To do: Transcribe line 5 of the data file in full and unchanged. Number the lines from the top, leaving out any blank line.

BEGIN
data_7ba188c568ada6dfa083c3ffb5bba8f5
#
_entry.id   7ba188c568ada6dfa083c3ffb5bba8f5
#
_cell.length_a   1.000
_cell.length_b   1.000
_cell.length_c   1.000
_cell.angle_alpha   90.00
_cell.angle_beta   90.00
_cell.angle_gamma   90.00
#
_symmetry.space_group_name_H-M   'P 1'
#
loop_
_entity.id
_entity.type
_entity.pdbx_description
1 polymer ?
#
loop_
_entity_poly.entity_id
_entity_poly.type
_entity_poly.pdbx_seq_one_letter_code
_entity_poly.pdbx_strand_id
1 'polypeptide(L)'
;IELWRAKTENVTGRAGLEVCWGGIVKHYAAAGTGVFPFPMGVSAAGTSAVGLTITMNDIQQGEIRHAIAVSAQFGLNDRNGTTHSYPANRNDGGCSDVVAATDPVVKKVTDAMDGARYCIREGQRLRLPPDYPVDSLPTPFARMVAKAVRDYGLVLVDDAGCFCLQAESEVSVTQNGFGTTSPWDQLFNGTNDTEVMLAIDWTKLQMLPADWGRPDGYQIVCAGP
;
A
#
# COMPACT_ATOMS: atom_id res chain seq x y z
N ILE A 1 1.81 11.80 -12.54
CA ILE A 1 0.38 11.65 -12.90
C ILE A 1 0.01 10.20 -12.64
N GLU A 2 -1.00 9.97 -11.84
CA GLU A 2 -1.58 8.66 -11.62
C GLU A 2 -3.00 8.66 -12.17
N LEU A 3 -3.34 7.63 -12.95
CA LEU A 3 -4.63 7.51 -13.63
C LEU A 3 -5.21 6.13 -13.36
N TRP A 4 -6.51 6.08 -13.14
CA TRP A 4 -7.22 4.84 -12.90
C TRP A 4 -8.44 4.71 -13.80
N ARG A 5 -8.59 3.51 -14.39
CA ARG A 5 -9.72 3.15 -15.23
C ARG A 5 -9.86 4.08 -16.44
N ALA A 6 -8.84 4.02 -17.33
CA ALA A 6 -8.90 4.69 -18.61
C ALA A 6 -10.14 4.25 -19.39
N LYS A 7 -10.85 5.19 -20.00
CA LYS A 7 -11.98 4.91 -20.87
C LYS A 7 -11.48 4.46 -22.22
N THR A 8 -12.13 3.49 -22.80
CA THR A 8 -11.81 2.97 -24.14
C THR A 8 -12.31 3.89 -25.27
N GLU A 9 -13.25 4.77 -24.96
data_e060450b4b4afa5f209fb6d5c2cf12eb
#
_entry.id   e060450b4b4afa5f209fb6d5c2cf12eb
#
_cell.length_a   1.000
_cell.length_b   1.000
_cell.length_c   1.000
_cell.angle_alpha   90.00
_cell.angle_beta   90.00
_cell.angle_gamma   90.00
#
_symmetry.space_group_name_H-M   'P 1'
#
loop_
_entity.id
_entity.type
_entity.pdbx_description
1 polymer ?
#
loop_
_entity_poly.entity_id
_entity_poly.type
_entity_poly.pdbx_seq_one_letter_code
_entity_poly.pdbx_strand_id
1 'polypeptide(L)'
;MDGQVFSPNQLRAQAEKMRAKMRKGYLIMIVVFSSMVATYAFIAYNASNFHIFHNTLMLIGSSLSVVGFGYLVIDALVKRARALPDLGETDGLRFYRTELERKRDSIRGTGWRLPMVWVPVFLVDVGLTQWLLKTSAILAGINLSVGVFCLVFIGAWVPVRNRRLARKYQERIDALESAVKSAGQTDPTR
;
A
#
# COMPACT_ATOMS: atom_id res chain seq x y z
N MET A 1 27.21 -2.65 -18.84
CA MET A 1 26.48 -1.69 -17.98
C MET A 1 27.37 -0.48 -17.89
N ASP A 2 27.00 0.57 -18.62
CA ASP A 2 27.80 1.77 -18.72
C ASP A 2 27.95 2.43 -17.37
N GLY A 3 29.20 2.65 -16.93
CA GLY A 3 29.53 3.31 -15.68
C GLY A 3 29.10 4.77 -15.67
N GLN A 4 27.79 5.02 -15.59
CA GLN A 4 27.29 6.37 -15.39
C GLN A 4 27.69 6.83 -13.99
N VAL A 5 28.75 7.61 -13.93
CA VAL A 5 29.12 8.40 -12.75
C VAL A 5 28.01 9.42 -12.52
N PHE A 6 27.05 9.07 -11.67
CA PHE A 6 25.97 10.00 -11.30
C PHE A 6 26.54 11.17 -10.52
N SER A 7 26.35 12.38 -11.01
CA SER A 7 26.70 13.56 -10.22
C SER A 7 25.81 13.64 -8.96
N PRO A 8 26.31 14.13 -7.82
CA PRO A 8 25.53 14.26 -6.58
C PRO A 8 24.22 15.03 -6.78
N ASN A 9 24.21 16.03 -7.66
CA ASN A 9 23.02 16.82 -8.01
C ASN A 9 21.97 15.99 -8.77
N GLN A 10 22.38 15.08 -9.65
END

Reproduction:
_cell.length_a   1.000